Earlier this month, the government of Oslo, Norway, announced that it will completely ban automobiles from the city's center by 2019 — citing environmental and traffic concerns as motivation for the decision.
Though a car-less cityscape might sound like a bizarre concept, other urban centers around the world are also taking major strides to ditch cars. In the process, they're cutting down on smog and creating pedestrian-friendly areas accessible to biking enthusiasts and avid walkers alike.
Probably unsurprisingly, most of these progressive areas are in Europe, though the Americas house a few. Until the day that all cars are made more efficient (or Tesla totally takes over), we'll look over these idyllic streets in envy.
La Cumbrecita, Argentina
Visitors need to say goodbye to their cars at the entrance to this tiny pedestrian town in the Argentinian mountains.
Last year, the mayor of Brussels — a busy urban hub that's been referred to as a "sewer for cars" — announced a plan to completely ban driving in the city center.
Copenhagen is home to more than 200 miles of bike lanes, and its scenic Strøget strip is Europe's longest pedestrian-only street.
This summer, Dublin announced a plan to divert cars from parts of the city's center. They're aiming for 55 percent of pedestrians to use public transport, 15 percent to cycle, 10 percent to walk, and 20 percent to use private cars by 2017.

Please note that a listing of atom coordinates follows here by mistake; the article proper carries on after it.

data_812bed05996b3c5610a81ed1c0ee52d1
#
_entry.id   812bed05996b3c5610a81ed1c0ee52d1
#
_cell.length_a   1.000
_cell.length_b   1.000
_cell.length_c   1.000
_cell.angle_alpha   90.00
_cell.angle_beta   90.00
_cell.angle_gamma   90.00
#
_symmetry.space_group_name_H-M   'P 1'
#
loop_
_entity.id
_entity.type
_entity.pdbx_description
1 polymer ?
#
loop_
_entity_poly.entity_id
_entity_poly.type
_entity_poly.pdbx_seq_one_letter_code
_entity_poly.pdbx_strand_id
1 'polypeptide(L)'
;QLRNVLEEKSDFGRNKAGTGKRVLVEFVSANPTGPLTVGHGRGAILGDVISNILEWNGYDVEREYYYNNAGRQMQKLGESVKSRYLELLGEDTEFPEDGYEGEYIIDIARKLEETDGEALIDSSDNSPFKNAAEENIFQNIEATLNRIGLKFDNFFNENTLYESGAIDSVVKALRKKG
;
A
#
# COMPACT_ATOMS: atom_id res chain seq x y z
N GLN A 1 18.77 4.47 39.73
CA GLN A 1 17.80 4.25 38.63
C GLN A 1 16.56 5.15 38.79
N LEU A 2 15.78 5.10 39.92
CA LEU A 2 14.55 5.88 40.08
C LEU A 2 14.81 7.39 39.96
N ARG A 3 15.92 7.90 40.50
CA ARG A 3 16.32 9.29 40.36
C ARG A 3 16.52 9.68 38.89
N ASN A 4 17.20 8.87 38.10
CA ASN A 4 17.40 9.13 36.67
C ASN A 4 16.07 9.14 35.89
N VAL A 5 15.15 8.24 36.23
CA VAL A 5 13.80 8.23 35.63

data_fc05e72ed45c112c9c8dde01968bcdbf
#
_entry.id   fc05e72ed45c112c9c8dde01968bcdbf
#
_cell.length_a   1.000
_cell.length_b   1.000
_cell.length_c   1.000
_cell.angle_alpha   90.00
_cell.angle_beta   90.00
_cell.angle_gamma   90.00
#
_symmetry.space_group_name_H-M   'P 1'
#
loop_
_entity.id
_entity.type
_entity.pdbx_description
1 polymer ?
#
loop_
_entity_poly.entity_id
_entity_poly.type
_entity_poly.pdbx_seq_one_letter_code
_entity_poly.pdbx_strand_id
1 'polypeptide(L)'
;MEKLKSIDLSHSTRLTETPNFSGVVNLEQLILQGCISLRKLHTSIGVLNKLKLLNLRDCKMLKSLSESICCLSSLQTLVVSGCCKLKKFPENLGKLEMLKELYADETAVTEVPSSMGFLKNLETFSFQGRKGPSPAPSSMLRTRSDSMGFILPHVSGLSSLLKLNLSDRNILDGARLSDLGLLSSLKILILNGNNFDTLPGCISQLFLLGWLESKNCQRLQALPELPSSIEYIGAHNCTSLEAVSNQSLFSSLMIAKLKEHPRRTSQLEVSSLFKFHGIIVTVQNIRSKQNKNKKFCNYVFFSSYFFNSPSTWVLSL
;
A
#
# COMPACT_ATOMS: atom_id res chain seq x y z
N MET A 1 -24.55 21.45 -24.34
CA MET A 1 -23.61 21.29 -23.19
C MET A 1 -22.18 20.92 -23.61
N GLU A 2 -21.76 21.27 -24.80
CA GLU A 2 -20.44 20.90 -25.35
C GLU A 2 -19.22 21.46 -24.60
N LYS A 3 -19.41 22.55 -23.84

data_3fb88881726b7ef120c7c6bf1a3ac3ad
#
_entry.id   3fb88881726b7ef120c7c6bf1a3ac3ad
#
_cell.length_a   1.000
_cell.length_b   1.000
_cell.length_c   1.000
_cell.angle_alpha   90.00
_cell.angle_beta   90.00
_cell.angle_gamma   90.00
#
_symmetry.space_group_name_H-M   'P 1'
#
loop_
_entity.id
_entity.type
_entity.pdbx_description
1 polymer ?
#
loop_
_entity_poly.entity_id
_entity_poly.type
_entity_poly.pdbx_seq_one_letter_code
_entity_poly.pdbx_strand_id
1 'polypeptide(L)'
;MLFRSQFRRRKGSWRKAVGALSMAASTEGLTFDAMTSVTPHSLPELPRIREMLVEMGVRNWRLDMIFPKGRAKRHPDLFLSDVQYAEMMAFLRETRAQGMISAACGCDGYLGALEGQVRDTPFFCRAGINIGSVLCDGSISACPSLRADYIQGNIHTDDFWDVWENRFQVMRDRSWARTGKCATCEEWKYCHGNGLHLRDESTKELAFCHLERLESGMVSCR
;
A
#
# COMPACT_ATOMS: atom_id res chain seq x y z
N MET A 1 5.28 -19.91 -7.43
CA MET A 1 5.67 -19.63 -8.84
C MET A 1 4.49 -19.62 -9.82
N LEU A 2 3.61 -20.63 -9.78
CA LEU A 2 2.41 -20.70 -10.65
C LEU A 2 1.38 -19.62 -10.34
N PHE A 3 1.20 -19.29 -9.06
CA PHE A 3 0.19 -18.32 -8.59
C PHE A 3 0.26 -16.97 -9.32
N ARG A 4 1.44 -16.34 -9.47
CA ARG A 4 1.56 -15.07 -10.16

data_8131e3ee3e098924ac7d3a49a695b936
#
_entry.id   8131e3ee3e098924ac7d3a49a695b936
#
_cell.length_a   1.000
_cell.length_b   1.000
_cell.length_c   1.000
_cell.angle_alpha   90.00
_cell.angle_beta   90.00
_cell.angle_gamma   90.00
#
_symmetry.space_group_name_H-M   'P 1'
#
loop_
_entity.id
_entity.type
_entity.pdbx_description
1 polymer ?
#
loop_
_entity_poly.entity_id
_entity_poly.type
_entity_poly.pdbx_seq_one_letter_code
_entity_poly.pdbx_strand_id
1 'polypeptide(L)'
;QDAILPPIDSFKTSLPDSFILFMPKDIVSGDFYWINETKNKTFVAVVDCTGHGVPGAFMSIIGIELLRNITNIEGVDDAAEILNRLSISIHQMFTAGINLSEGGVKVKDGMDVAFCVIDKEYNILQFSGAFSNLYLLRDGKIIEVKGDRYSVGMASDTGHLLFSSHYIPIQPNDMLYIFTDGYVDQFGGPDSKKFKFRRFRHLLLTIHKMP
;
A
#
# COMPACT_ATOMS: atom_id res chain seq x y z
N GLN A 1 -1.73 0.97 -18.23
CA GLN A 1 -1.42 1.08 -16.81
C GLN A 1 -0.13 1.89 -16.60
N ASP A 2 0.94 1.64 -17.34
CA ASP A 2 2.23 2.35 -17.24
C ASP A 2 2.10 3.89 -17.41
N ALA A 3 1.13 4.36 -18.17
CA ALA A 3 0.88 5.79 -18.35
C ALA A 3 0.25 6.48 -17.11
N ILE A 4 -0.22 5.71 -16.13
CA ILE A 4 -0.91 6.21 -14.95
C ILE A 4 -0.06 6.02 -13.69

Visitors who don't live in Madrid are slapped with $115 fines if they're caught driving through certain central streets. The city has also implemented a bike share program for electric bicycles.
Mackinac Island, Michigan
Cars have been banned from this 3-mile island in Michigan's upper peninsula since 1898, and all locals and visitors travel by foot, bicycle, or horse-drawn carriage.
Though no timeline has been set for the project, Milan plans to revamp its streets to be completely pedestrian-friendly. The city currently bans cars whenever smog exceeds the city's pollution limits for longer than 12 days.
In a plan to cut down on greenhouse gas emissions by 50 percent over the next 15 years, Oslo will ban cars from its city center by 2019. The city is investing in improvements to the existing public transportation system and miles of new bike lanes.
On September 27 of this year, Paris held its first carless day, and the event cut down on smog-producing chemicals by 40 percent. The city's mayor now wants to turn car-free Sundays into monthly affairs.